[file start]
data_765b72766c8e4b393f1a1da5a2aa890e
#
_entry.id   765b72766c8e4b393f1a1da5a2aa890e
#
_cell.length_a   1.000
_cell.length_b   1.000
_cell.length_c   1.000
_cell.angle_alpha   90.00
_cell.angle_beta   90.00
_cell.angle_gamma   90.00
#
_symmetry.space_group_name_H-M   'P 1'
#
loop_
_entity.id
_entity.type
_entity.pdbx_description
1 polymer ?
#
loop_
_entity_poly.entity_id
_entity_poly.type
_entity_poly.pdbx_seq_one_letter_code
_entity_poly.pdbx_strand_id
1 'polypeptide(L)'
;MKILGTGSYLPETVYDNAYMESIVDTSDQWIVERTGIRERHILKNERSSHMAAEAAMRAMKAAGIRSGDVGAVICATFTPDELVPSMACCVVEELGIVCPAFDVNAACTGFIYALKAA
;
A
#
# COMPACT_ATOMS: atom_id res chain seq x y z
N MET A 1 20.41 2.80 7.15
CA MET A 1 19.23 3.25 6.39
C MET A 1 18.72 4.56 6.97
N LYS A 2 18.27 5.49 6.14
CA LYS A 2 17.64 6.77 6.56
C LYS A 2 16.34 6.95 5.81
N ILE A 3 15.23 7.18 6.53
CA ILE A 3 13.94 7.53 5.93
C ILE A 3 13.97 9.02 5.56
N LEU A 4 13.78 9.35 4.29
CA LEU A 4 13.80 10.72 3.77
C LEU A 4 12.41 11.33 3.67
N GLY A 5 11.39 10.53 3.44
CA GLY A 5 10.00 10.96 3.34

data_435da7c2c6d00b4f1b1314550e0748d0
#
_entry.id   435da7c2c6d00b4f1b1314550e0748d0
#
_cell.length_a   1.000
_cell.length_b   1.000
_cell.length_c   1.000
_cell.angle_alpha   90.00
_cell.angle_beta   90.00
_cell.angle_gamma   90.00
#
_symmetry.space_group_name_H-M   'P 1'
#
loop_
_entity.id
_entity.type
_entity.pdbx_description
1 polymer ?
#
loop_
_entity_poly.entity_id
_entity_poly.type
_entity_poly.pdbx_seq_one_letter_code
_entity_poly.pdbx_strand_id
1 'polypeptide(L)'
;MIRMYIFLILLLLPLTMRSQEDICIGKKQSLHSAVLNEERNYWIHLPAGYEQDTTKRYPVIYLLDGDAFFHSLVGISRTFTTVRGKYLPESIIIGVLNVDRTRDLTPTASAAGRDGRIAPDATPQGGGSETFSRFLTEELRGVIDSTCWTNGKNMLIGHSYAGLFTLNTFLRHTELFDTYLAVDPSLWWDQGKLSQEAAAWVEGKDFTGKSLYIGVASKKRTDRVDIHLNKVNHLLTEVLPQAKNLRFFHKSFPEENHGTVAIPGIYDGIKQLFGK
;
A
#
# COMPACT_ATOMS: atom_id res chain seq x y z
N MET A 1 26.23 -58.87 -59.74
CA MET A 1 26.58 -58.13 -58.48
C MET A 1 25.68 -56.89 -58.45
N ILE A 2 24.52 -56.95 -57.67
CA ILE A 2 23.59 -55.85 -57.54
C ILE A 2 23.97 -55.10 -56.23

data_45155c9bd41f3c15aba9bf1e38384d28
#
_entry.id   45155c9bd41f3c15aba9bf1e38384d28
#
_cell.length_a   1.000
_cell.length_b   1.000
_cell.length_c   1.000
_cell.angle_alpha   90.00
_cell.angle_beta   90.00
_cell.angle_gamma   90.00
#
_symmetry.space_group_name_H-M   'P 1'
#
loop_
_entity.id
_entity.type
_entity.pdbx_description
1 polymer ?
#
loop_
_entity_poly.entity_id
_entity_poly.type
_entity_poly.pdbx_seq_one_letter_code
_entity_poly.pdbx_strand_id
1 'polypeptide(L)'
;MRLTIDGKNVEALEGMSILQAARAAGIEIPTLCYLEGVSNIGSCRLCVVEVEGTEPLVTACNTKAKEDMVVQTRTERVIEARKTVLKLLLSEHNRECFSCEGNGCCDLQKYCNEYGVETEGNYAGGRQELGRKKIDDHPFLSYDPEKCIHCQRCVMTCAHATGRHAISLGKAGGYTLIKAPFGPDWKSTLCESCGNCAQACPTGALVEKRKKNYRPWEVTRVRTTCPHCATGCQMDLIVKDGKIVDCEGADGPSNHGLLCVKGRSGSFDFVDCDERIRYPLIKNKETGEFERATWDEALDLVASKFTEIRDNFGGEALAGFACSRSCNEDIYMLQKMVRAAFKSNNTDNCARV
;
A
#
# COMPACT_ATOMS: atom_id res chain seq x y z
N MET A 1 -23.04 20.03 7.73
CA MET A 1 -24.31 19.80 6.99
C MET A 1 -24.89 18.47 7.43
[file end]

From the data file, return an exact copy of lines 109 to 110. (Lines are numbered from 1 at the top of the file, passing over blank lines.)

#
# COMPACT_ATOMS: atom_id res chain seq x y z